As I understand it, the difficulty is that the department, while having what one might call fruitful discussions on the issue, believes that the solution can be progressed safely and satisfactorily through secondary legislation. Of course, it would be helpful if the outline of that secondary legislation could be agreed before we get to Third Reading but I accept that this is a complicated area—the more so as one looks at it and realises what can be accessed online, whether with one’s own machine or one provided by a casino. I understand that the Government want to get this right.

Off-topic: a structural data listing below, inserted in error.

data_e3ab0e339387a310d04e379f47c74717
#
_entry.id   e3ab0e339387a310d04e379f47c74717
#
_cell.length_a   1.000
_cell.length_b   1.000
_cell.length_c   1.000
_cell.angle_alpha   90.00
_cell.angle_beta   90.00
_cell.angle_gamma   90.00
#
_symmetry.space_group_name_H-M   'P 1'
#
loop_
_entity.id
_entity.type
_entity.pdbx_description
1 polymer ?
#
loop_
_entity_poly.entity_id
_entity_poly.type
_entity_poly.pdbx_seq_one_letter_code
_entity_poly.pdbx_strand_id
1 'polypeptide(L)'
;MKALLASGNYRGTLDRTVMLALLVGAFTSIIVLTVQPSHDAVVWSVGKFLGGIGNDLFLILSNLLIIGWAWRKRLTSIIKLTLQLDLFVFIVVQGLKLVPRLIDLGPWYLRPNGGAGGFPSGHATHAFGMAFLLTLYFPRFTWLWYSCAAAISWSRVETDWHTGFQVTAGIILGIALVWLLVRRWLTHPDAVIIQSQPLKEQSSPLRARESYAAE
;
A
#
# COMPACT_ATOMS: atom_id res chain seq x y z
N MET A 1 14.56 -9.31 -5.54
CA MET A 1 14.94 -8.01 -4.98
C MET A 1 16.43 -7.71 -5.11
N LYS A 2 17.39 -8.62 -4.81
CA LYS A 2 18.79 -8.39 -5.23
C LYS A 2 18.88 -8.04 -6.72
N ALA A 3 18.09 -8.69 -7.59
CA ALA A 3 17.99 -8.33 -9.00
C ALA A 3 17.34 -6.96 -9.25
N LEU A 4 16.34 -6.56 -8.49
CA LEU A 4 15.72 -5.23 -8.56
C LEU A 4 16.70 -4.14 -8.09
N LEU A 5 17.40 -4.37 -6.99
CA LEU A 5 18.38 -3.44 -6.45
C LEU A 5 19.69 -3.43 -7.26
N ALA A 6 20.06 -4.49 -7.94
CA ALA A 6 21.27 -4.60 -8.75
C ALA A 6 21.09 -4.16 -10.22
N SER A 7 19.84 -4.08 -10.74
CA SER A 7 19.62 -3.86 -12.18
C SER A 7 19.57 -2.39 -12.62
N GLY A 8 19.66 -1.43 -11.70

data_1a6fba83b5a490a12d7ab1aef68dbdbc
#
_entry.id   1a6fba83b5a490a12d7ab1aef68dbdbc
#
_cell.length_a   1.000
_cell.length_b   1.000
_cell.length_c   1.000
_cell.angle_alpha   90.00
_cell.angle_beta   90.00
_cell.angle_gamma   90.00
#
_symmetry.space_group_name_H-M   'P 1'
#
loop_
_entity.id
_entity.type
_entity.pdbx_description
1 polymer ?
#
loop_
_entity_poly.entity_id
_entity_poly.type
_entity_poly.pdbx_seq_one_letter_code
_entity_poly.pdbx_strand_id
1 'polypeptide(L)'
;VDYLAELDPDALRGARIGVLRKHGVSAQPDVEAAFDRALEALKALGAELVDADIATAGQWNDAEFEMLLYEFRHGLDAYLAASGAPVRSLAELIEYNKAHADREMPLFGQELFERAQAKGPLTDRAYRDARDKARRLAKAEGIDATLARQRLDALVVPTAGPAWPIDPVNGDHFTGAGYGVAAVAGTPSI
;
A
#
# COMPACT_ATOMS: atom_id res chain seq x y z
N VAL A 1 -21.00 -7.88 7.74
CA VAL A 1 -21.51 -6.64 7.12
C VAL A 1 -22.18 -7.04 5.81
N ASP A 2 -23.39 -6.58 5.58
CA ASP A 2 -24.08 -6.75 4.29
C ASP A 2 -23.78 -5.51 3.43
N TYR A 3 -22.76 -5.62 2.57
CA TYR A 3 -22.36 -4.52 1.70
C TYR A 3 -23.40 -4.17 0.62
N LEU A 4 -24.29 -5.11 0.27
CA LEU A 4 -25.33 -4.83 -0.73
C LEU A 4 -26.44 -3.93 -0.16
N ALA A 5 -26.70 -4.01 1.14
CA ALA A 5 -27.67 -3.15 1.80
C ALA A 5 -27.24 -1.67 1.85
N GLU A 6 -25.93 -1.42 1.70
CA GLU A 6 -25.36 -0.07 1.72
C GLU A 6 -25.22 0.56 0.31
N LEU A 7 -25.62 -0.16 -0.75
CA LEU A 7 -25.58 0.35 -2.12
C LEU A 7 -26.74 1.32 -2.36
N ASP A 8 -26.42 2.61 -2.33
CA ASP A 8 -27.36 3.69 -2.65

I presume that my noble friend the Minister will want to come back again and say that secondary legislation is the right way to proceed with this issue. I will accept his assurance provided that he can give one bit of comfort to us: that, once this Bill has completed its passage through the House, the issue will not be kicked into the long grass and forgotten but will still be dealt with. It should be looked at carefully and as speedily as possible. I am sure that it will be, so that we can have a solution that is satisfactory to all those concerned.

Lord Mancroft: My Lords, I, too, put my name to the amendment in Grand Committee. Amazing though it may sound to your Lordships, the Prime Minister manages to travel the world without my company so, unlike my noble friend Lord Astor, I cannot claim that I was in China. I cannot actually remember where I was, but it was not in China.